Tucked away in a vacant lot behind Centenary United Methodist Church on College Street sits a humble plot where pole beans, tomatoes, eggplant and okra grow.
"But what we're really growing is hope," said Mark Vanderhoek, founder of the Beall's Hill Community Garden.
Volunteers broke ground for the garden in May as a joint project of the church and the Beall's Hill Neighborhood Association.
The people who tend the garden share the food among themselves, and they donate much of the produce to the elderly and disabled in the community.
"The idea is to bring people in Beall's Hill neighborhood together through the garden. Everyone is the same when they have dirt on their hands," Vanderhoek said.
Vanderhoek got the idea for the garden last fall after hearing about a similar community garden in the Pleasant Hill neighborhood.
Inspired by what the Pleasant Hill garden had accomplished, Vanderhoek, a Mercer University employee, pushed for a garden in the Beall's Hill neighborhood near his workplace.
In February, he brought the idea before a meeting of the Beall's Hill Neighborhood Association, where it met across-the-board approval from residents.
Ellen Byron, the neighborhood association's president, then secured a $1,000 grant from the Knight Foundation in March to fund the project.
Since it opened May 2, volunteers have planted seven different vegetables and four different herbs.
"We're going to be making food baskets soon to take out to the people in the neighborhood who need to eat," Byron said.
She said she's excited at how the garden has given the neighborhood a sense of unity.
"A lot of different people live in Beall's Hill. This has given them all a common purpose," she said. "The first day we came out to work the garden, people who had never come out for anything in the community before showed up."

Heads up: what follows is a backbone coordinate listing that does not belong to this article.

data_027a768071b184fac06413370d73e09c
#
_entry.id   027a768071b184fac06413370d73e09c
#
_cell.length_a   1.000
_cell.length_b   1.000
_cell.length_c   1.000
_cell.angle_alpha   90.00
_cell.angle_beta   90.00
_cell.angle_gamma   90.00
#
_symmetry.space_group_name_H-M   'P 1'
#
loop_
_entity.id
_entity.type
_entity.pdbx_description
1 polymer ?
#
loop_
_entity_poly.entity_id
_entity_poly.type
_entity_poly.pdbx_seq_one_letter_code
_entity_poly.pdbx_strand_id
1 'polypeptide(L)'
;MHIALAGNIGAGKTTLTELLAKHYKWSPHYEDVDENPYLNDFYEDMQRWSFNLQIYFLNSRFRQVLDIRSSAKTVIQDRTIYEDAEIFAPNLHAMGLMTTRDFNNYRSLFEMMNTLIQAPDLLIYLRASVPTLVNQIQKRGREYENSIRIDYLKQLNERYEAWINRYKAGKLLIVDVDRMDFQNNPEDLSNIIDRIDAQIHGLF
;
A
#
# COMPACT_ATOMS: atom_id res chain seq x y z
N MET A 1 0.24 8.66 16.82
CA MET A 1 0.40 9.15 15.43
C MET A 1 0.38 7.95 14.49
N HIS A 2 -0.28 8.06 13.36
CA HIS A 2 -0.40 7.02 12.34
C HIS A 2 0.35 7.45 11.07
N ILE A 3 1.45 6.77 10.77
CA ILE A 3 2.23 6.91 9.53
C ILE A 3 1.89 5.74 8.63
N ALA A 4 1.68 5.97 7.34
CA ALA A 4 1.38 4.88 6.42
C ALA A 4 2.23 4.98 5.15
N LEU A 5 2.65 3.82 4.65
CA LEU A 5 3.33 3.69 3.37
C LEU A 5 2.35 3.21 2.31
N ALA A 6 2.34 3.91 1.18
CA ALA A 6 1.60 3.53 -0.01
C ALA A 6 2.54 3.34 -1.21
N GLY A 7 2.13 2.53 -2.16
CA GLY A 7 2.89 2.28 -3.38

Mary Anne Richardson, who heads up the outreach ministry at Centenary, said she hopes students from Mercer University, which is across the street from the garden, will get involved.
David Davis is a professor of English at Mercer whose class volunteered at the Pleasant Hill community garden this spring.
He plans to have his freshman seminar class work at the new Beall's Hill garden in the fall.
"The class will have an environmental focus, and I think it'd be great for us to work in the garden," he said.
Naomi Johnson and Peter Gizens, owners of the Pleasant Hill garden, have been tending a patch of land on Craft Street since 2004.
Over the years, they've recruited about 30 steady volunteers to help them work the garden and have produced more than 1,000 pounds of vegetables to donate to people in need.
"All of our vegetables that aren't picked by our volunteers are given free of charge to seniors and physically challenged people in the Pleasant Hill neighborhood," Johnson said.
Johnson said that community gardens like the ones in Pleasant Hill and Beall's Hill not only help revitalize the area around them, but they also help people develop better eating habits.
"I had to tell the people helping us not to fry the tomatoes. I don't recommend eating fried green tomatoes. They're not very good for you at all," she said.
But perhaps the best part about neighborhood gardens, in Johnson's opinion, is that they bring people together.
"In the dirt, everybody's kin. And that's just something that money can't put a price tag on," she said.